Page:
Assignment # 2

Fall 2002 Semester

Second Degree Equation

**Problem
2- 6 : Graph**

**y
= 2x ^{2 }+ 3x - 4**

**i.
Overlay
a new graph replacing each x with (x 4).**

**ii.
Change
the equation to move the graph into the second quadrant.**

**iii.
Change
the equation to produce a graph concave down that shares the same vertex.**

**The
above graph is the representation for the initial equation: y = 2x ^{2} +
3x -4.**

**There
is one y-intercept point (when x = 0) of -4.
There are 2 solutions for x (when y =0) of ~0.85 and ~-2.35.**

**The
vertex of the parabola created, is determined to be at x = -0.75 and y = -5.125.**

**i.
Overlay
a new graph replacing each x with (x 4). **

**Graph
of overlay of initial equation with equation replacing x by x -4.
The equations plotted are:**

**2x ^{2} + 3x -4 (Green)**

**and**

**2(x-4) ^{2}
+ 3(x-4) -4 (Red)**

**
**

**The
net affect of changing from x to x-4 is to shift the parabola
further up the x-axis. All of
the x parameter items from the initial graph are increased by 4. e.g.
the vertex of the parabola is now at x = 3.25, y = 5.125.**

**ii
. Moving the graph into the 2 ^{nd}
quadrant**

**The
problem here is to adjust the parameters to provide a graph that appears in
quadrant where:**

**y
> 0**

**and**

**x
< 0**

**From
step i. it appears that all that 2 things need to be done:**

**Shift the parabola to the left by using x+n where the value of n will allow the parabola to be far enough left to allow for the plot not to cross the y-axis.****Change the vertex point for y by increasing the intercept parameter e.g. -4 to +1\2**

**e.g.
y = 2(x+100) ^{2} + 3(x+100) + 2**

**However,
it appears that this will not work, as any increase in the value of n will
eventually cross the y-axis (although usually at some point well beyond where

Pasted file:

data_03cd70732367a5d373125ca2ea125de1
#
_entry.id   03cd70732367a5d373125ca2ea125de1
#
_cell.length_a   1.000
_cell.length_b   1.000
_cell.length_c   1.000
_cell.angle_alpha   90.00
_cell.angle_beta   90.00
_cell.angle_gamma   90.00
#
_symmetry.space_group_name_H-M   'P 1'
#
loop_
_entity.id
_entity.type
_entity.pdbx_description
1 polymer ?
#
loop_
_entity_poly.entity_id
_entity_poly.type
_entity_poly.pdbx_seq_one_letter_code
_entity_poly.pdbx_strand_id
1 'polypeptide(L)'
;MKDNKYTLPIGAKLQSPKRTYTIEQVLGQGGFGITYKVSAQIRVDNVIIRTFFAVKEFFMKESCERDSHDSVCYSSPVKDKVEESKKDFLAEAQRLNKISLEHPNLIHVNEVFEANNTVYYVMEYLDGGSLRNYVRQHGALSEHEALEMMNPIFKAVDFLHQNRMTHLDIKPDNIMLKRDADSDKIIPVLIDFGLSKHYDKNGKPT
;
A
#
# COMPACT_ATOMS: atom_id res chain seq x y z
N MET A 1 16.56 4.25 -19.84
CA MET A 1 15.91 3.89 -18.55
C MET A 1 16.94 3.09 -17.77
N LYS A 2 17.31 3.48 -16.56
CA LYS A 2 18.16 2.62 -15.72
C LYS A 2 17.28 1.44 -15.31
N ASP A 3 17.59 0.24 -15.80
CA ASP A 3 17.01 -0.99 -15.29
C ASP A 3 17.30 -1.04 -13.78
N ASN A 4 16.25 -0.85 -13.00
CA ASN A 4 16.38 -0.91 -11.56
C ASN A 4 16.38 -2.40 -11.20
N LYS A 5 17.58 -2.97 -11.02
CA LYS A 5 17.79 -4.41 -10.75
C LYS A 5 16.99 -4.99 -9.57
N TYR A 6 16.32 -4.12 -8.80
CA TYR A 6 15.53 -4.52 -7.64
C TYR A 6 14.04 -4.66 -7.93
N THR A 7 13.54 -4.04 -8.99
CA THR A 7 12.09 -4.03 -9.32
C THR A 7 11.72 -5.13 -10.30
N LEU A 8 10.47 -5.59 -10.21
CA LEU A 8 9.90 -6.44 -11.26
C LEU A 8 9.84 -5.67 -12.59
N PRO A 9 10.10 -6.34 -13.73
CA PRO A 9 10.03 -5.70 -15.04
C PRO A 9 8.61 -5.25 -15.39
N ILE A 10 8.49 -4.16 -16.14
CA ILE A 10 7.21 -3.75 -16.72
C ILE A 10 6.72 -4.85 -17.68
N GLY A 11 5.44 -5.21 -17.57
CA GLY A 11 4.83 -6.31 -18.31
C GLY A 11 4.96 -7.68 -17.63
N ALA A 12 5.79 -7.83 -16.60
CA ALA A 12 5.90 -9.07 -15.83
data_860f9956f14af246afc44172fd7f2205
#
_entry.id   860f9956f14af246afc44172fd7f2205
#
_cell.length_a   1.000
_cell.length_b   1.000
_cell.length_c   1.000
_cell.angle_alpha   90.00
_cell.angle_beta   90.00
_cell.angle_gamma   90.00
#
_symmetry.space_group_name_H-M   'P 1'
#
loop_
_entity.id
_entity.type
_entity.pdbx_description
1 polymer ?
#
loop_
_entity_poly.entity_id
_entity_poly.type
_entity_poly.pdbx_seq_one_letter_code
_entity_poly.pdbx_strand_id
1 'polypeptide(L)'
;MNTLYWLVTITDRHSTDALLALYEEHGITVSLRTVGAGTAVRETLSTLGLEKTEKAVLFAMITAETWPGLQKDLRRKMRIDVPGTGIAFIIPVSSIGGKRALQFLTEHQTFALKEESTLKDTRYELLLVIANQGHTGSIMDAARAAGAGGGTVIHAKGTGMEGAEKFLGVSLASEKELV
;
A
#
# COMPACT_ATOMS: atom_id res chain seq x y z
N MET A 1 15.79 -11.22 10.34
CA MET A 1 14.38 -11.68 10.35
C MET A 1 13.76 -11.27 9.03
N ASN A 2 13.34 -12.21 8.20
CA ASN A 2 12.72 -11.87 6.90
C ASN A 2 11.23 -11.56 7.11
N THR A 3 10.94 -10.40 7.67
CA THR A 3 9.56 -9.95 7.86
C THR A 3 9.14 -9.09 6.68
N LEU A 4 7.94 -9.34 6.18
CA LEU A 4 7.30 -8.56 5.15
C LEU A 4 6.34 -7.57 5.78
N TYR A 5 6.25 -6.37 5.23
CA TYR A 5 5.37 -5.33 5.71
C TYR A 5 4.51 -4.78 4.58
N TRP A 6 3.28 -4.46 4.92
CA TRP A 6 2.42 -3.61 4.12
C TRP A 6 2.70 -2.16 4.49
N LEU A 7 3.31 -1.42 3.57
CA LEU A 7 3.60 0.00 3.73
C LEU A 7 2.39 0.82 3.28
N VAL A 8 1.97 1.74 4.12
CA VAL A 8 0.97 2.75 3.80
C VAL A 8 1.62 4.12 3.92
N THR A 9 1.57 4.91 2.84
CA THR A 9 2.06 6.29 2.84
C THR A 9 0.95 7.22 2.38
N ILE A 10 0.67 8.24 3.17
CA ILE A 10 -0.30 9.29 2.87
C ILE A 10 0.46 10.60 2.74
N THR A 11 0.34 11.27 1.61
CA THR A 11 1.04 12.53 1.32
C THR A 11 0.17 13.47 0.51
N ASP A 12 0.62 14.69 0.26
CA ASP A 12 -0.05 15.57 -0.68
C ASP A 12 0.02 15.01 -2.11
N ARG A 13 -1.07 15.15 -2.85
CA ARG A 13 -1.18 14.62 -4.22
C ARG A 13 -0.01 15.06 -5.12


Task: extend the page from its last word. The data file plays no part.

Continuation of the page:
were able to plot. For the
purposes of demonstration, it appears to be within quadrant 2.**

**
**

**The
graph below changed the equation to the following:**

**y = e ^{|(-x)
-10|} + 3(|-x-10|) + 1**

**This
also appears to be within the 2 ^{nd} quadrant, however, as with the
first, when y is large enough, there is an intersection with the y-axis (there
is a solution for y when x is zero or positive.)**

**
**

**iii.
The
following graph is the result of changing the equation to produce a graph
concave down that shares the same vertex with the first equation.
The equations used are as follows:**

** 2x ^{2}
+ 3x -4 (Green)**

**-2x ^{2}
- 3x -6.25 (Red)**

The second equation was determined by:

· Determining the vertex point of the original graph.

· Inverting the original graphs parabola.

· Changing the y intercept parameter (-4) to match the inverted parabola.

__Vertex
Point Determination:__

- From calculus, note that the minimum and maximum points may be determined from the first derivative of the equation. The first derivative provides us with a linear equation that represents the slope of the curve at any of the points. The minimums and maximums of the equation would be points where the slope would be zero. i.e.

First
derivative of: y = 2x^{2} +
3x 4 yields ΰ
y = 4x + 3.

- Next determine the value of x when y = 0:

When y = 0, the x = -0.75

- Then calculate y for when x = -0.75

For
y = 2x^{2} + 3x 4, when x = -0.75, then y = -5.125

__Inverting
the Parabola:__

The
parabola can be inverted, by changing the polarity of the x-parameter parts of
the equation. i.e. y = 2x^{2}
+ 3x 4 becomes -2x^{2} - 3x 4.

This yields the graph below. Still not finished.

__Changing
the y intercept parameter (-4) to match the inverted parabola:__

The y intercept needs to be changed for the new parabola. We determined the vertex point for the original graph to be at x = -0.75 and y = -5.125. These same vertex points apply to the new calculation. What is needed is to replace -4 by a variable name (e.g. n), and substitute the x and y values for the vertex (-0.75 and -5.125, respectively).

i.e.
-5.125 = -2(-0.75)^{2} -3(-0.75) n;

n = 5.125 1.125 + 2.25 ΰ 6.25

**The
final equation becomes: -2x ^{2} - 3x - 6.25 **